We need vision — not just a vision, but vision — the capacity to see and dream about the big picture. Helen Keller wrote: "The greatest tragedy of all is people who have sight but no vision." What is your vision for Catawba?
I have no illusion that this process of envisioning will be easy or accepted equally well by everyone. It is easier to move a cemetery than to change a college. But the questions we must be considering are what will higher education need to be in 5 years, 10 years, 25 years? What do our students really, truly need today to be educated for tomorrow? What competencies do they need to learn today to live meaningful, successful lives tomorrow and how can we deliver them?
Entelechy — a Greek word used by Aristotle that means something like "the vital force that contributes to growth." We could compare it to "catalyst," but it's more than that. The key to this Aristotelian concept is the actualizing of a person or an entity.
We need to promote entelechy this fall at Catawba College.
This leads to my third question.
- How do we get to where we want to be? How do we actualize our visions?
A key question of the 21st century is, "How can we bring unity out of diversity?" How can we as a college with multiple constituencies come together and move Catawba to its next step—take it to the next level?
Paul "Bear" Bryant: "It is not the will to win that matters—everyone has that. It's the will to prepare to win."
Here are some of my thoughts to—hopefully—help us begin our discussion.
- We must be willing to question traditional ways of doing things.
If there is anything a liberal education should teach us it is to be open-minded—to be open to change in every area of the institution.
- We must be fiscally aware and efficient.
We must look at new ways of doing things, give attention to details, but keep our focus on the whole.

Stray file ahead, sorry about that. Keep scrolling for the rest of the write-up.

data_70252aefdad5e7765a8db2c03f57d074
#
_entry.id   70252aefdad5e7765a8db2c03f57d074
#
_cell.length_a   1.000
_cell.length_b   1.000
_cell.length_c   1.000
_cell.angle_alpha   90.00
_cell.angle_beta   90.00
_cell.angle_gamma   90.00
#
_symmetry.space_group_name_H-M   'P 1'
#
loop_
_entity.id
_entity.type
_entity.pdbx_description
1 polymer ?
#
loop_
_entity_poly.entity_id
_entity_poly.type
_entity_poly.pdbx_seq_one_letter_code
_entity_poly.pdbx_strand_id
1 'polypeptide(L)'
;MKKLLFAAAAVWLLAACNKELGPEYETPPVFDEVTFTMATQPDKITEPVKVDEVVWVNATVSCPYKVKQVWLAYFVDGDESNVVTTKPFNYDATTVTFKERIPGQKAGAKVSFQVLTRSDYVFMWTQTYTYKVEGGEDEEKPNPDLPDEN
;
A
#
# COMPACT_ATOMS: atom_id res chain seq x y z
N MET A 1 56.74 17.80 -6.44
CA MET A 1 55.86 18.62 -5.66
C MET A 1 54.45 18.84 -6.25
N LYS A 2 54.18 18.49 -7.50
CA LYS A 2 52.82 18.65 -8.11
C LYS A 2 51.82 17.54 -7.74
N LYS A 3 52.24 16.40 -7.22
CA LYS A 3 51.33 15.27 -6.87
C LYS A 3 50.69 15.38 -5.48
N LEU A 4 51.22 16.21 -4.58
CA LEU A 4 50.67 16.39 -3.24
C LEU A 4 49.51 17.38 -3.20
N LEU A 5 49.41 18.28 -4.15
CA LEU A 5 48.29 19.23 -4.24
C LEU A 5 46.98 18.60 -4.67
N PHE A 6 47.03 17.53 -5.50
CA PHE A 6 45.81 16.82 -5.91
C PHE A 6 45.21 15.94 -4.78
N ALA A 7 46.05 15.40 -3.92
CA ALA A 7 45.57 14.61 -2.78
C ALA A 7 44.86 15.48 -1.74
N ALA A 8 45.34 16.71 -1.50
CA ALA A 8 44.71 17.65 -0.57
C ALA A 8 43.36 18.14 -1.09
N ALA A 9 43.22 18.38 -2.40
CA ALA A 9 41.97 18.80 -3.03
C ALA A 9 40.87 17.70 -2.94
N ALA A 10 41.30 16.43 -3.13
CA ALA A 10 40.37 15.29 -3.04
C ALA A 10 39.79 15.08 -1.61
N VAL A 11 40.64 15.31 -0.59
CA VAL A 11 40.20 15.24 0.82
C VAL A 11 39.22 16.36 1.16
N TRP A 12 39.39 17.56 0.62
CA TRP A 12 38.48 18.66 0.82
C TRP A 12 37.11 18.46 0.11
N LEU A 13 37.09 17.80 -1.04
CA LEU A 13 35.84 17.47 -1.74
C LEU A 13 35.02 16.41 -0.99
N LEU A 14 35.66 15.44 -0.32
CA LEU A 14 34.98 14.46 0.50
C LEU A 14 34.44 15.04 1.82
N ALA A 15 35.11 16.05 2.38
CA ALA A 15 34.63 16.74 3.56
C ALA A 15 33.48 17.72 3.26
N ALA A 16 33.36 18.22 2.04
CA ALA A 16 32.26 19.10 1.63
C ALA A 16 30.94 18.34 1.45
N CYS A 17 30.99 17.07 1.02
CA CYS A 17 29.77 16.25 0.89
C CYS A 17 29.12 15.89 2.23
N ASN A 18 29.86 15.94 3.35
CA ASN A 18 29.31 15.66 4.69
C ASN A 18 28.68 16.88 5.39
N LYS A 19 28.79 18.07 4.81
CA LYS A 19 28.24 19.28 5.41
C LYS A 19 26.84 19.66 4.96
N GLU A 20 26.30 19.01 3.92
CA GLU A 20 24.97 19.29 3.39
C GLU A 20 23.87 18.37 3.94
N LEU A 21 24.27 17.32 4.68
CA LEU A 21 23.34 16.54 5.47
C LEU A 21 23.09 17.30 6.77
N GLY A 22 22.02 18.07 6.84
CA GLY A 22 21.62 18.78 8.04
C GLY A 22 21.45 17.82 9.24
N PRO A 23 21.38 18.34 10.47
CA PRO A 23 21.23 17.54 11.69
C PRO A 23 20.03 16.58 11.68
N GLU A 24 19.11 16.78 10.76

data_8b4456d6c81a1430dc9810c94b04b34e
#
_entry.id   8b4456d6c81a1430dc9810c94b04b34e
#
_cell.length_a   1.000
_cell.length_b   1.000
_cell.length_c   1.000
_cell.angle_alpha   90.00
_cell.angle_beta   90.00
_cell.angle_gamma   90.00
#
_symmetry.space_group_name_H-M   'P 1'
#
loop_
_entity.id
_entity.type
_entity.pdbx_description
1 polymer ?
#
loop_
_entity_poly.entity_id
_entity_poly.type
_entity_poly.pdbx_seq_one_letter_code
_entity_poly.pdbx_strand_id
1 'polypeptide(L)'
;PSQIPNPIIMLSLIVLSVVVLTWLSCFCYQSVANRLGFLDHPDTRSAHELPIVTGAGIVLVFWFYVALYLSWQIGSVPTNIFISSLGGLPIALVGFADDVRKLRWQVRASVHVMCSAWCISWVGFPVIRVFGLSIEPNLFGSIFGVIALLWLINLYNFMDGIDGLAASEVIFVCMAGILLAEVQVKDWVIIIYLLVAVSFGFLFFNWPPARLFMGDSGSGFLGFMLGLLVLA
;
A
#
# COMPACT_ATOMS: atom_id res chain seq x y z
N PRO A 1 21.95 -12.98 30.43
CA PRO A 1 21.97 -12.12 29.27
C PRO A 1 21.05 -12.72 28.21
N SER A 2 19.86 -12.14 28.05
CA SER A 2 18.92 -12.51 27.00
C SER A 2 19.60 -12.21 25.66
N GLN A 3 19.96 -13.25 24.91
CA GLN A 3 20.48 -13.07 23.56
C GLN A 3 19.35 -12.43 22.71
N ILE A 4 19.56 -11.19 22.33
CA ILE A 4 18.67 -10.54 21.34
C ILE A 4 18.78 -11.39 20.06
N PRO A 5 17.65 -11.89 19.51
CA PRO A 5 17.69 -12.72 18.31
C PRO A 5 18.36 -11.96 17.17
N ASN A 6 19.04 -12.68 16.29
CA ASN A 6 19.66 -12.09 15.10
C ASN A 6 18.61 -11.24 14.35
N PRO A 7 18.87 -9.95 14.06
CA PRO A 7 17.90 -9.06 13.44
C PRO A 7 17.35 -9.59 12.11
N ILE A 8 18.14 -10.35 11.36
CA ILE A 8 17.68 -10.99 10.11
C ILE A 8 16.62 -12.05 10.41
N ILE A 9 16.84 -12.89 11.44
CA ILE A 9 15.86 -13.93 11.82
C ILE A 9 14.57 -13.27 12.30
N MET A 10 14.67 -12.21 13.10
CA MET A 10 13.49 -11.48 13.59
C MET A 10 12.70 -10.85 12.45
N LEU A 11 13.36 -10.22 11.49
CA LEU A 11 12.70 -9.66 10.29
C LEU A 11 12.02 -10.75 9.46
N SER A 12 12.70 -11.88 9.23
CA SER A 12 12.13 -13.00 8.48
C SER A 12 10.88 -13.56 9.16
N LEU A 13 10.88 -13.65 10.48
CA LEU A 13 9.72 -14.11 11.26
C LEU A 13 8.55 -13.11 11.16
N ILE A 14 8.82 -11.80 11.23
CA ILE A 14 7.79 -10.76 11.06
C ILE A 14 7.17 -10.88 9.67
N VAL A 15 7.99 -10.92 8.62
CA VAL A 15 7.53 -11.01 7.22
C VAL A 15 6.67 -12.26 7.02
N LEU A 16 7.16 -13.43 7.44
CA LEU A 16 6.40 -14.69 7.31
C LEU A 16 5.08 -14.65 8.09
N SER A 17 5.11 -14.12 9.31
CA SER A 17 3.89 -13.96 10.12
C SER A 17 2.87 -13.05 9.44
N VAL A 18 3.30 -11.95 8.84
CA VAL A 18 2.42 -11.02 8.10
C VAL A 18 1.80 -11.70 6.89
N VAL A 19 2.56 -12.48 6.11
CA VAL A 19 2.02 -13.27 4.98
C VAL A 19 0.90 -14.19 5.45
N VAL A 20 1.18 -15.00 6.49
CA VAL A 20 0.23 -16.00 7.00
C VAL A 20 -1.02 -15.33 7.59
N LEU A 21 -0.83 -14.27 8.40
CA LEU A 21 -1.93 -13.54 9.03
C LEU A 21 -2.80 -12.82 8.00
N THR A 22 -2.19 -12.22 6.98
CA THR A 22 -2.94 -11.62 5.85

- We must attempt to understand and make the most of the dynamics of change.
As Heraclitus has so eloquently said, change is a constant: how are we going to deal with it?
- We must learn to incorporate what our students learn into how they live.
"The world's no blot for us,/ Nor blank; it means intensely, and means good." Robert Browning "Fra Lippo Lippi"
Each and every employee of Catawba College is important in creating the best opportunity possible for our students to learn. The world we live in has meaning and we have an opportunity to help our students discover meaning.
Robert Browning has written so succinctly: "Measure your mind's height by the shade it casts." It's not just how much you know, but what good it's doing.
Theodore Roosevelt wrote: "It is not the critic who counts; not the man who points out how the strong man stumbles, or where the doer of deeds could have done them better. The credit belongs to the man who is actually in the arena, whose face is marred by dust and sweat and blood; who strives valiantly; who errs, and comes short again and again, because there is no effort without error and shortcoming, but who does actually strive to do the deeds; who knows the great enthusiasms, the great devotions; who spends himself in a worthy cause; who at best knows in the end the triumph of high achievement, and who at worst, if he fails, at least he fails while daring greatly, so that his place shall never be with those poor spirits who neither enjoy much nor suffer much because they live in the gray twilight that knows not victory nor defeat."
J.R.R. Tolkien wrote "The Hobbit," a story about a hobbit who had an adventure and lived life. Using that book as a premise, I would say to you, don't stay in the hole in the ground and be respectable, get out and have an adventure.
In closing, I would cite Robert Browning again from "Luria," "Look up, advance! All now is possible."